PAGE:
One way to simplify the self-examination is to ask yourself and your team: how healthy are the “hard” factors in our system? How healthy are the “soft” factors? Hard factors can be unit economics, quality of a service or production process, our access to market, etc. The soft factors are things like employee engagement, client trust, strength of our brand, etc.
Every executive needs to ask him or herself the following three questions:
What is our living system?
Is it healthy? How healthy are our “hard factors? Soft ones
Does our living system deliver competitive advantage?
If not, how do we design and improve our hard and soft factors?
If we do have a living system that delivers advantage, how do anticipate the next cycle of customer needs — because they are always moving to the next level of desire.
Behind Great Companies Are Often Great Living Systems
Starbucks isn’t unique in their ability to build a better system.
Capital One built a flywheel using cheaper underwriting, which enabled better pricing and allowed them to reinvest in digital to gain an early advantage relative to legacy financial institutions.
Disney executed brilliantly on Walt’s original vision of a system, in which their films, theme parks and other elements all built on and reinforced each other.
Designing Your Business System
Most people think about innovation from a product perspective. But as Starbucks shows, it is possible to innovate on multiple areas of the business simultaneously. And when done correctly, these pieces reinforce and build on top of each other, creating a flywheel effect.
When embarking on an innovation or transformation initiative, it’s critical to evaluate your system business from a variety of lenses — hard and soft:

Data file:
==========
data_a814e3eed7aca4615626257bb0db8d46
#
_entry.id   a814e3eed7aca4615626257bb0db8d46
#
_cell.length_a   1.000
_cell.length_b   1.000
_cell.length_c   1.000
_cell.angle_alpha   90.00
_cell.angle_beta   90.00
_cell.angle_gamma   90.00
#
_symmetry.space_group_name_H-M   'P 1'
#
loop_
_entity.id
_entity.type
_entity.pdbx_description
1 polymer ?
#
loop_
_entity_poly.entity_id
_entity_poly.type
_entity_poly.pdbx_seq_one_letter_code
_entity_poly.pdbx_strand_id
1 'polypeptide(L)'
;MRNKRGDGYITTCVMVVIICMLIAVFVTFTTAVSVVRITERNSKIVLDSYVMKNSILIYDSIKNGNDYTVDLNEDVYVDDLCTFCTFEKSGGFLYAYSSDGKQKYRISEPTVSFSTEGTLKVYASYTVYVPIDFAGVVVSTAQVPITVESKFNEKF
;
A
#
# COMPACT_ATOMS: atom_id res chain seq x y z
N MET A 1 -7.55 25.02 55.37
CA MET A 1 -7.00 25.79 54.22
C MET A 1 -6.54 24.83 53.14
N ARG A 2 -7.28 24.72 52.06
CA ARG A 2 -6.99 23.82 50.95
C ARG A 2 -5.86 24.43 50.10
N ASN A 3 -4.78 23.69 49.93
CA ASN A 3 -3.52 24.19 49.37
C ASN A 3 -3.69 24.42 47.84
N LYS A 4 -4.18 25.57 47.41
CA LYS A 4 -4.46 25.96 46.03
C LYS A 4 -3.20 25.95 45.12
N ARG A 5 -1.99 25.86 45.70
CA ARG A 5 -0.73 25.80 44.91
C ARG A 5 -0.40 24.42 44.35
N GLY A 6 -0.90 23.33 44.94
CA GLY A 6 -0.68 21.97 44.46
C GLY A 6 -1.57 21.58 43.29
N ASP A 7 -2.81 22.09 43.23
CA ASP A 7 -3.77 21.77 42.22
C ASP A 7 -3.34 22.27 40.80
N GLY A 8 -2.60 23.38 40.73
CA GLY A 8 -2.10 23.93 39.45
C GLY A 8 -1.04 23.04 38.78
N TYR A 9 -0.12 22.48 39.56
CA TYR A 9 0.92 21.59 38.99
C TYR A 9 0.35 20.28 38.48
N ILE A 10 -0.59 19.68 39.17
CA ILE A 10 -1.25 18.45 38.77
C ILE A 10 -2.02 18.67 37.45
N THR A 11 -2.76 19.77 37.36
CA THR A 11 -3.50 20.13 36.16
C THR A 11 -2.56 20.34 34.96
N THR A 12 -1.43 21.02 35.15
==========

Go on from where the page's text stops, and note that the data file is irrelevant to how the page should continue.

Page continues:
The product or service
The talent and staffing model
The production and operations process
The customer service experience
The brand and marketing engine
The approach to digital
The financial engineering
The employee engagement
Looking at each lens, challenge the status quo. Constantly ask yourself why you do things the way you do. Whether it’s possible to do it better or completely differently.
And as you do so, constantly refer back to the other parts of the system, looking for ways they can build upon each other.
My late departed friend and colleague Ted Leavitt, a legendary professor of Marketing at Harvard Business School has a book called the Marketing Imagination which has a chapter entitled: “Differentiation — of Anything”. Put another way, market maturity and lack of growth are not economic realities, they are only point of view problems. My research, as well as Jim Collin’s work both point to the fact that a flywheel or system are at the core of greatness. I like the idea of a living system — better than a flywheel — because I think it reflects the commercial reality better and gives a guide to executives to analyze, design and intervene in a way that can lead to true competitive advantage.